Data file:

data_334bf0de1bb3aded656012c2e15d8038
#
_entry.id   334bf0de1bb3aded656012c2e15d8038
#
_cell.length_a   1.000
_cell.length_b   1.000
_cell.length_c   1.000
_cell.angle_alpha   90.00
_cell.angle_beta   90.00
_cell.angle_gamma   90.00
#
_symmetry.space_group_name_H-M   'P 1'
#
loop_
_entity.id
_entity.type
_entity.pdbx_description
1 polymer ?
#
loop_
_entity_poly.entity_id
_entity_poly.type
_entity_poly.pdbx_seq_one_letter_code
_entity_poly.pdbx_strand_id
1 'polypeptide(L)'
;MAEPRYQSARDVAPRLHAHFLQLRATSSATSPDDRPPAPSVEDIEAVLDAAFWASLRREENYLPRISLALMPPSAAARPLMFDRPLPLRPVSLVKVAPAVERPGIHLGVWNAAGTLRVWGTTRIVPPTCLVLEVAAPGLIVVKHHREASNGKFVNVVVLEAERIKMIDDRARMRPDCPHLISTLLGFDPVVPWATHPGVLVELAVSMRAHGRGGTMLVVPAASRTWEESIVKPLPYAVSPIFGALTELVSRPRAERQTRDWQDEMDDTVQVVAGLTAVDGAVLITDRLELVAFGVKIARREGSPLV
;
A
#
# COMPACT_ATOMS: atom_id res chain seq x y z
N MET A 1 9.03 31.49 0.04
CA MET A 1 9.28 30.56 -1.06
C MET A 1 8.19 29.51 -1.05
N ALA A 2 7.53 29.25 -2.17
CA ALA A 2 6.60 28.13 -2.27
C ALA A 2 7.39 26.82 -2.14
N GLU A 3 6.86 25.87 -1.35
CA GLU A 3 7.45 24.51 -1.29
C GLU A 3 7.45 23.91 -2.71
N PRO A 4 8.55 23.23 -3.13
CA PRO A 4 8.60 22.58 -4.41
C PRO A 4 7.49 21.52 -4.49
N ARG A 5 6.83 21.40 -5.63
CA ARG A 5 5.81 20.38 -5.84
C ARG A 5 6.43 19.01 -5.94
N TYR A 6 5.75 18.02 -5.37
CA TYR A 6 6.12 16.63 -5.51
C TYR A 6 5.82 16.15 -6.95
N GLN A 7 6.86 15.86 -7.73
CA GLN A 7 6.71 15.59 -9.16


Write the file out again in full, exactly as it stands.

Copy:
data_334bf0de1bb3aded656012c2e15d8038
#
_entry.id   334bf0de1bb3aded656012c2e15d8038
#
_cell.length_a   1.000
_cell.length_b   1.000
_cell.length_c   1.000
_cell.angle_alpha   90.00
_cell.angle_beta   90.00
_cell.angle_gamma   90.00
#
_symmetry.space_group_name_H-M   'P 1'
#
loop_
_entity.id
_entity.type
_entity.pdbx_description
1 polymer ?
#
loop_
_entity_poly.entity_id
_entity_poly.type
_entity_poly.pdbx_seq_one_letter_code
_entity_poly.pdbx_strand_id
1 'polypeptide(L)'
;MAEPRYQSARDVAPRLHAHFLQLRATSSATSPDDRPPAPSVEDIEAVLDAAFWASLRREENYLPRISLALMPPSAAARPLMFDRPLPLRPVSLVKVAPAVERPGIHLGVWNAAGTLRVWGTTRIVPPTCLVLEVAAPGLIVVKHHREASNGKFVNVVVLEAERIKMIDDRARMRPDCPHLISTLLGFDPVVPWATHPGVLVELAVSMRAHGRGGTMLVVPAASRTWEESIVKPLPYAVSPIFGALTELVSRPRAERQTRDWQDEMDDTVQVVAGLTAVDGAVLITDRLELVAFGVKIARREGSPLV
;
A
#
# COMPACT_ATOMS: atom_id res chain seq x y z
N MET A 1 9.03 31.49 0.04
CA MET A 1 9.28 30.56 -1.06
C MET A 1 8.19 29.51 -1.05
N ALA A 2 7.53 29.25 -2.17
CA ALA A 2 6.60 28.13 -2.27
C ALA A 2 7.39 26.82 -2.14
N GLU A 3 6.86 25.87 -1.35
CA GLU A 3 7.45 24.51 -1.29
C GLU A 3 7.45 23.91 -2.71
N PRO A 4 8.55 23.23 -3.13
CA PRO A 4 8.60 22.58 -4.41
C PRO A 4 7.49 21.52 -4.49
N ARG A 5 6.83 21.40 -5.63
CA ARG A 5 5.81 20.38 -5.84
C ARG A 5 6.43 19.01 -5.94
N TYR A 6 5.75 18.02 -5.37
CA TYR A 6 6.12 16.63 -5.51
C TYR A 6 5.82 16.15 -6.95
N GLN A 7 6.86 15.86 -7.73
CA GLN A 7 6.71 15.59 -9.16